For TSPs, an additional feature called ‘Contractual Management Market place’ was tested: a tool aiming to ease the process to set up MaaS agreements among them. This is one of the unique aspects of the app: operators can join the system without any change to their own interfaces, so there is no need to modify their legacy systems, and thus no big investment is required to join the ecosystem.
“This will also benefit the traveller,” Kuzmina continues. “Of course, many operators already have a MaaS application, but they might not offer all the functionalities that IP4 can provide. If we connected these platforms to the IP4 ecosystem, it would be more convenient for users, as additional functionalities and access to the European travel market can be added to existing apps”.
Learning by doing
So, what have the demos taught the Shif2MaaS team, and how will this actually benefit the traveller?
“We are still analysing the final results, but what we already see is that, even though passengers and TSPs are already familiar with MaaS applications, there is a very high interest in the IP4 technologies. Also, we gathered that it’s important to look beyond tools for just planning trips: for example, by providing additional features like location-based experiences and points of interest such as events, or promotions.”
According to Kuzmina, the functionality particularly appreciated by passengers was the cross-border element. “Normally when making a cross border journey, you might worry about using different kinds of platforms to book your ticket, or to check your schedule. When testing the app during a journey between Germany and the Czech Republic, passengers very much appreciated they didn’t need to worry about this. They had everything at hand in one application.”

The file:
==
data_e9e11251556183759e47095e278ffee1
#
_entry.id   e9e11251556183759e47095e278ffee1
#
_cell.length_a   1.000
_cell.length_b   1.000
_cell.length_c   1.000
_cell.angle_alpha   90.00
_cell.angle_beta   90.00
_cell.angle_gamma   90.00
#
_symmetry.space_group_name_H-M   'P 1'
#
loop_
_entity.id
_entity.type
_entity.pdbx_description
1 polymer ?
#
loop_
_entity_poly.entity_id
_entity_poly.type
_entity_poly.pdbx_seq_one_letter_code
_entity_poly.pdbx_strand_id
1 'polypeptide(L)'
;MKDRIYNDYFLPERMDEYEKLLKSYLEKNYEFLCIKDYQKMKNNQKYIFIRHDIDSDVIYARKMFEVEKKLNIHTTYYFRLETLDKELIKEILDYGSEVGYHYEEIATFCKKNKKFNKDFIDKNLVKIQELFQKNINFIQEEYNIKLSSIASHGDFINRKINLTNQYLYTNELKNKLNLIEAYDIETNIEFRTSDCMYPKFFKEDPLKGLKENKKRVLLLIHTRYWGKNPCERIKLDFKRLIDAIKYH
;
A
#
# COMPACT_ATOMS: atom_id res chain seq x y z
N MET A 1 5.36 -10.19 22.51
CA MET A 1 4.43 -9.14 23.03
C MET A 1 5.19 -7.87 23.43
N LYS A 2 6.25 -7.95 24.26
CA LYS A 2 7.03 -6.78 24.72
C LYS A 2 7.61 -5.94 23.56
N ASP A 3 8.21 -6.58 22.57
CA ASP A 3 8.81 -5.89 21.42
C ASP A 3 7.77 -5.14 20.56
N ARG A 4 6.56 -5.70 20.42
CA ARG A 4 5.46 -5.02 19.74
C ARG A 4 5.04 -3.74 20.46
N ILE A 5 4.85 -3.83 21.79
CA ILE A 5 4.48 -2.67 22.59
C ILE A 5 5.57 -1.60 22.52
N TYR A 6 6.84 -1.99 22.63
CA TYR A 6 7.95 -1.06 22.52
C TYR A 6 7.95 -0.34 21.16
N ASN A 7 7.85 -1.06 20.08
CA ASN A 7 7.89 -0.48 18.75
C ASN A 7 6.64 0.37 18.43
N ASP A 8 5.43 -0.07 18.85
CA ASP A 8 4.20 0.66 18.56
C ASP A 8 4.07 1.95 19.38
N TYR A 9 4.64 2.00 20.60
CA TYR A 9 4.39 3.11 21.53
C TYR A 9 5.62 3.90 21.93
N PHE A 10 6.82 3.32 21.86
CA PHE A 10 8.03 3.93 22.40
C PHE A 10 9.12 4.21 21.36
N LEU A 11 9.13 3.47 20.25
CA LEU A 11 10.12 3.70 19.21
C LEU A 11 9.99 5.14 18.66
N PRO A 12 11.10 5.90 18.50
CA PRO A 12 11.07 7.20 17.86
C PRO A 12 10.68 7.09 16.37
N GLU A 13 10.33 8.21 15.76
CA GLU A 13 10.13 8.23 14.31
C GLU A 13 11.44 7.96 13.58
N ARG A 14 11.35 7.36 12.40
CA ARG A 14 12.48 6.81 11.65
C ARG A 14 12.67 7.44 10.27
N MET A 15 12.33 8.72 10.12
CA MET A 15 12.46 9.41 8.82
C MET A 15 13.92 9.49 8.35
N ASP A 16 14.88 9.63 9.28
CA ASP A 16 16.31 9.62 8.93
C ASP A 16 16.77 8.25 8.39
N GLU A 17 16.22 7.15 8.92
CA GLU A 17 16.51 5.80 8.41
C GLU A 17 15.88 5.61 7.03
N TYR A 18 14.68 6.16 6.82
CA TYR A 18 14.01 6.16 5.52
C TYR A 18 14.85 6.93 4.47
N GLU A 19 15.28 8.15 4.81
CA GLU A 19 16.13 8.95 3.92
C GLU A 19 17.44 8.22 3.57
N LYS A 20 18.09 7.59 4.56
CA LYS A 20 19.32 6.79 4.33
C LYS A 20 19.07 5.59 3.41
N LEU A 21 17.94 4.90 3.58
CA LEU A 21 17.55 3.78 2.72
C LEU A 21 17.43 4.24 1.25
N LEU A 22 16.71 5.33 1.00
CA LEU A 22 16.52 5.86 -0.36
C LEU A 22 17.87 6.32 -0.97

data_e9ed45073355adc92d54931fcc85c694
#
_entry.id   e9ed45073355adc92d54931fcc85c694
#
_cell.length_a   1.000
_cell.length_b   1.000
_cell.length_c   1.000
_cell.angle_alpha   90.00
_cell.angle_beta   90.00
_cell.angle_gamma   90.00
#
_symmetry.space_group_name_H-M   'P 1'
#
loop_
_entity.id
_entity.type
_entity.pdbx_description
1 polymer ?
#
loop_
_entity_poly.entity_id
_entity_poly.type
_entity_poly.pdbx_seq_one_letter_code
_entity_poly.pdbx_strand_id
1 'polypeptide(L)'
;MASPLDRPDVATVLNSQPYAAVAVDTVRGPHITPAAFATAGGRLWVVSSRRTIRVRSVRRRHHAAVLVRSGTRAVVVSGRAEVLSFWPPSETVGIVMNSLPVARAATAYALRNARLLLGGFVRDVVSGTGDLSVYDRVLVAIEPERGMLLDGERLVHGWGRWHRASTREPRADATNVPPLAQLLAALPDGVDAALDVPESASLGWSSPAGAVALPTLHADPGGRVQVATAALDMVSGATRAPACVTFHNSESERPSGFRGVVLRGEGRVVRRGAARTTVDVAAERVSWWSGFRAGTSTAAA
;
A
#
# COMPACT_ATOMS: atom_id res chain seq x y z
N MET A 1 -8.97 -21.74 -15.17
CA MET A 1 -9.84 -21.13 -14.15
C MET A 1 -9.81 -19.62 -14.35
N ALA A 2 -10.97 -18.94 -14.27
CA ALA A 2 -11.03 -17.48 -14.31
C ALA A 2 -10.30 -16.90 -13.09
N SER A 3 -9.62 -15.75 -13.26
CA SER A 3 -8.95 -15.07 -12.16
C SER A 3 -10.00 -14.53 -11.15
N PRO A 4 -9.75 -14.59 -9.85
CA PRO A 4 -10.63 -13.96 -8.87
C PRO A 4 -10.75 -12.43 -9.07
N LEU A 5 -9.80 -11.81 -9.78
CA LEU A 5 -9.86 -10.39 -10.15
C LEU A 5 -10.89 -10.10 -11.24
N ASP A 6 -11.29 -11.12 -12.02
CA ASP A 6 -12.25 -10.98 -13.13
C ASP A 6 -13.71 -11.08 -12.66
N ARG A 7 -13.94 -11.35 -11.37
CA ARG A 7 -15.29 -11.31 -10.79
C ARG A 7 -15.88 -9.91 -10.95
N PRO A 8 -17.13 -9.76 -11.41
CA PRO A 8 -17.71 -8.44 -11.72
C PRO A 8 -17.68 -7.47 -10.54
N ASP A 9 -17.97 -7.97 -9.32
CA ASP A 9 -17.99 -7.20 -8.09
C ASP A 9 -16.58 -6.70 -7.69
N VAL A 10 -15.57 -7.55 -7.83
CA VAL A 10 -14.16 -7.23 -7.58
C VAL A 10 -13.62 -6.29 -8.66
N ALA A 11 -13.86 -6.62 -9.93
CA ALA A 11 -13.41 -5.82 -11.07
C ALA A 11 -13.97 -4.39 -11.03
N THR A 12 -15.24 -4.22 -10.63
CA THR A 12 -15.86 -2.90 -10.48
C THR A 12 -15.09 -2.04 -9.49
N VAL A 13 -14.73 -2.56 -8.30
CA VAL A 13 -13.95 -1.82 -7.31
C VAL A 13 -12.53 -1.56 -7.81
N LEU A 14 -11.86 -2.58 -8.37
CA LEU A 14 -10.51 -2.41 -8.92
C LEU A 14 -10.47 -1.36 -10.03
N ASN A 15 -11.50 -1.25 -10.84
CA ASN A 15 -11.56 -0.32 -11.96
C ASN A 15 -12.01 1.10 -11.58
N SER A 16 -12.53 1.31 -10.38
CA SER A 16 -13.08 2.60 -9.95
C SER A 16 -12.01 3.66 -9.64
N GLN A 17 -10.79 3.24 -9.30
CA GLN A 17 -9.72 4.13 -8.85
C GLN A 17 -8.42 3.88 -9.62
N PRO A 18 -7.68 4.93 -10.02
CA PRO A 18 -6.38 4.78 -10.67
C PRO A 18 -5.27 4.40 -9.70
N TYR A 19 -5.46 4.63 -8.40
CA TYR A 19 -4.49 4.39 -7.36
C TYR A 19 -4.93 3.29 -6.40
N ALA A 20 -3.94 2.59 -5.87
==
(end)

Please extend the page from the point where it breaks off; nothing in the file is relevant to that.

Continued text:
Additional feedback was also collected: “Some participants said the app should be easier to use, looking at non-tech savvy users. They also stressed the importance of having the app available in all currencies and languages.”
From TSPs side, the main recommendations from demo participants had to do with the legislative and regulative aspects of the app. “We saw a high interest from TSPs too but gathered there is more work to be done to facilitate the removal of barriers and to allow operators to create legally recognised agreements for mobility packages.”
For now, the contracts between different operators at local, national and international levels are quite fragmentated. A platform such as IP4 can facilitate the management of such contracts, enabling MaaS at pan-European scale. “For this, we should further investigate whether collaboration with National Access Points, that take care of data exchange, can help in this mission as well.”
So, what are the next steps? “After final analysis of all results, we will provide a roadmap for IP4, so TSPs can use this to improve their technologies and functionalities and perform further testing with more operators, when possible at a higher technology readiness level.”
This project has received funding from the Shift2Rail Joint Undertaking under the European Union’s Horizon 2020 research and innovation programme under grant agreement No: 826252.